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What People From LGBTQ+ Community Think About Hindi Films On Same-Sex Love?

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In the year 1998, when Apurva Asrani, writer and editor for popular Hindi movies and shows like Aligarh and Made in Heaven, told his parents that he is gay, the scene quickly turned into a 90s Hindi film drama. An upset mother and a disappointed father, unable to fathom their son’s sexual orientation.

This reaction he believes has a lot to do with the popular culture of the time. “There was nothing in the popular media about same-sex love or even homosexuality. Forget about dignity, they did not even portray it as an identity,” says Asrani.

People, who identify as straight, were casually imagining the lives they considered ‘others’. Based on this, they were painting a two-dimension picture. The stereotypes portrayed on-screen were then perpetuated by the people watching it.


Suggested Reading: Five Regional Films Which Got LGBTQIA+ Representation Right


There were no references and no representation at all, only occasional buffoonery existed. In most 90s Hindi films, there would be a person with feminine traits, who would be attracted to a hyper-masculine hero just to see if he gets attracted to him at all. This person would get slapped, kicked around and made fun of.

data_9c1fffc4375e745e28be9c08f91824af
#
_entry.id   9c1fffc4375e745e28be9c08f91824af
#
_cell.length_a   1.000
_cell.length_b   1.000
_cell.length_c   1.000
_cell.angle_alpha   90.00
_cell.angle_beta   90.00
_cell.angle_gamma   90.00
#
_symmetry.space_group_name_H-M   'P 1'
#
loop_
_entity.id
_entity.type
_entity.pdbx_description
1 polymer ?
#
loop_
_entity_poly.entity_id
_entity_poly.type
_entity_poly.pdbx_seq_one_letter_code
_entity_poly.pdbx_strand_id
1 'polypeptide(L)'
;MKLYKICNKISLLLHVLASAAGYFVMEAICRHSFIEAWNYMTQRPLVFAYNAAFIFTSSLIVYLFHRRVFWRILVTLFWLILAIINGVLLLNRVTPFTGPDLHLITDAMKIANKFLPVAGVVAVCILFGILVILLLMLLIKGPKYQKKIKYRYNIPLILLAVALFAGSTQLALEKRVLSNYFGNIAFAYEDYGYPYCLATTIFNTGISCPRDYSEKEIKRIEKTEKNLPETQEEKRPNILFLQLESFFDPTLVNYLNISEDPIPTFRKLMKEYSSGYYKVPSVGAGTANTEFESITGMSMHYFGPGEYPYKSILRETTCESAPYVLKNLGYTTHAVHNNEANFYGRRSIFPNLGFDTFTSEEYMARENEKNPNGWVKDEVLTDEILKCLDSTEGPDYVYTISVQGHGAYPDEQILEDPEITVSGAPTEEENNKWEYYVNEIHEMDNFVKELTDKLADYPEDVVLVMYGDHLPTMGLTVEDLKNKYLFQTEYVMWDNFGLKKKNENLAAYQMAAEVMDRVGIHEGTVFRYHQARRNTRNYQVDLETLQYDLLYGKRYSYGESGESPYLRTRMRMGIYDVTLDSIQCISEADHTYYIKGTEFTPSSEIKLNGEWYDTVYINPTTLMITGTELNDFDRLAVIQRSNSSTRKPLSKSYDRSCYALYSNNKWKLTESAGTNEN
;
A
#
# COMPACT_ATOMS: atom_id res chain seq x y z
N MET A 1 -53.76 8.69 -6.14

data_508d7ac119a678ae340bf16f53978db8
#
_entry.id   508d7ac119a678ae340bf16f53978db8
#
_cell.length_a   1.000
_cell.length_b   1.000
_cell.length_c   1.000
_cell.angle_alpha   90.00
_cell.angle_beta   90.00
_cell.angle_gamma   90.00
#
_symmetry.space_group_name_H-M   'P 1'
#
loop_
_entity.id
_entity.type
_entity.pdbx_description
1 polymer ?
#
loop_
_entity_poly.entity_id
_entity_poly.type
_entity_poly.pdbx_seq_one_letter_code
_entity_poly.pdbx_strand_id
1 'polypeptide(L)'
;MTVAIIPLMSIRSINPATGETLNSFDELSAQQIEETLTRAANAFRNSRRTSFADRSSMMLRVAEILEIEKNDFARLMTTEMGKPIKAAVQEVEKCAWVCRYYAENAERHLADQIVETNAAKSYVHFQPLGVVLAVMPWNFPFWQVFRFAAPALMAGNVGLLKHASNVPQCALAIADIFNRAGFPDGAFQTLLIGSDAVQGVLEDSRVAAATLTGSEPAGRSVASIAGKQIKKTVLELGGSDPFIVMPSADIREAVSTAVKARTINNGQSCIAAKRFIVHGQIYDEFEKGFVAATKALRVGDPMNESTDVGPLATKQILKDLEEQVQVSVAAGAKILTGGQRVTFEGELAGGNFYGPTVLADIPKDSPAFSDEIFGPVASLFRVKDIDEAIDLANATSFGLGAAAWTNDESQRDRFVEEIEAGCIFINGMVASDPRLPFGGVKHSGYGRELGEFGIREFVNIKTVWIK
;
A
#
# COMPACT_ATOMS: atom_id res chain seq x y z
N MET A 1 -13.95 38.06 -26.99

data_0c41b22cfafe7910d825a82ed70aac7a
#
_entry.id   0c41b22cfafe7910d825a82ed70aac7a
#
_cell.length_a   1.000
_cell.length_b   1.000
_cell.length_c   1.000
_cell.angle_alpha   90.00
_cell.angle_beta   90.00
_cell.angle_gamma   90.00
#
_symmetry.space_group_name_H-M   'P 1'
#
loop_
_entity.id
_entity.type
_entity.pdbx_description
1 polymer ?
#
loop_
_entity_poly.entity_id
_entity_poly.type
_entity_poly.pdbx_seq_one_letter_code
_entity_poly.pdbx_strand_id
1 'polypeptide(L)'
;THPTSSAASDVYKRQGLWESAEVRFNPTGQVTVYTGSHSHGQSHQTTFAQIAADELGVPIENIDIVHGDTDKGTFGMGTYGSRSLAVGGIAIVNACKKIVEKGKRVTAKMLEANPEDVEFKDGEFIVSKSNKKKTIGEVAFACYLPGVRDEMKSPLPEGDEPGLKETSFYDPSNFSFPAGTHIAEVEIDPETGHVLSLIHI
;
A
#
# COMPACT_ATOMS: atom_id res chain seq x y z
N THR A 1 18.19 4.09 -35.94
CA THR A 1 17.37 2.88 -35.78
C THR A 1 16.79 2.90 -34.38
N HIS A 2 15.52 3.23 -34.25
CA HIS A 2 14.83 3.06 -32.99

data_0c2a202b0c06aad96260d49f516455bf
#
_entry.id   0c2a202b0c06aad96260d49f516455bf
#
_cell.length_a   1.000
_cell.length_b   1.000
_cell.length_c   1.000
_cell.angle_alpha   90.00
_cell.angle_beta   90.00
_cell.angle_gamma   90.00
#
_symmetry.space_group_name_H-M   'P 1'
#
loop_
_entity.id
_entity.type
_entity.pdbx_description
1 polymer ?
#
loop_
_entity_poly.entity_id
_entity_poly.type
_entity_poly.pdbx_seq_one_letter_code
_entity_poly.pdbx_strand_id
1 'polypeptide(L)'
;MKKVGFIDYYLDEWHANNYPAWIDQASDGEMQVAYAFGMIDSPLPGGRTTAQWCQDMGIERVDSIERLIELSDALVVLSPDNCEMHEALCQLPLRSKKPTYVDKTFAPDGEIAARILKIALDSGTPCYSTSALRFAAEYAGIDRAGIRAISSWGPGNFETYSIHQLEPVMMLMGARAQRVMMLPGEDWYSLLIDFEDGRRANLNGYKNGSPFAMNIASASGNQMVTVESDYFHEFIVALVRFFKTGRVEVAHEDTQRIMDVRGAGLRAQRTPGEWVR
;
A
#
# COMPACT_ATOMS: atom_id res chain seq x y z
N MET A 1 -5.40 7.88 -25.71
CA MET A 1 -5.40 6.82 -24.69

Thus, there seemed no atmosphere in which one could come out or parents could get some references from. People of my parent’s generation or ones before took it very badly. As more, better written LGBTQ+ characters populated our screens, my parents began to educate themselves and eventually got rid of their stigma, says Asrani.

But at the same time, he and many other Hindi film scriptwriters feel that the on-screen depiction of parents’ understanding of same-sex love seems to be changing. “There is normalising of the other, the one who was treated as an alien creature,” he says.

One step at a time

The change in the portrayal of gay or lesbian characters began with films like Fire, My Brother Nikhil, and then Aligarh came in 2015. There was sensitivity in the characterisation.“There was almost a 10-year gap between each movie. Plus it was not enough as there were many more films like Dostana and Mast Qalandar in between which did more damage than good,” says Asrani.

Directed by Karan Johar, the Hindi film Dostana (2008) is criticised for its stereotyping of gays. In the movie John Abraham (Kunal) and Abhishek Bachchan (Sam) move in together pretending to be a gay couple. Each time they accidentally or pretentiously touch each other, they cringe. The movie also has Boman Irani’s character who is an ultra flamboyant and extremely caricaturish gay man.

“A lot of people do not know that gay people exist. After the release of Dostana, a lot of old neighbourhood people started speaking about it in awe. If you have seen Suraj Barjatiya’s film, Hum Aapke Haine Kyon, a typical family film with saas, bahu. It is never beyond that and has conveniently rejected the rest of the society,” says Rudrani Chettri, an actor and activist.

The turnaround happened between 2015 and 2016 with films like Kapoor and Sons, Aligarh, Margarita with a Straw, Dear Dad and a lot of films came out, says Asrani.

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Manoj Bajpayee in Aligarh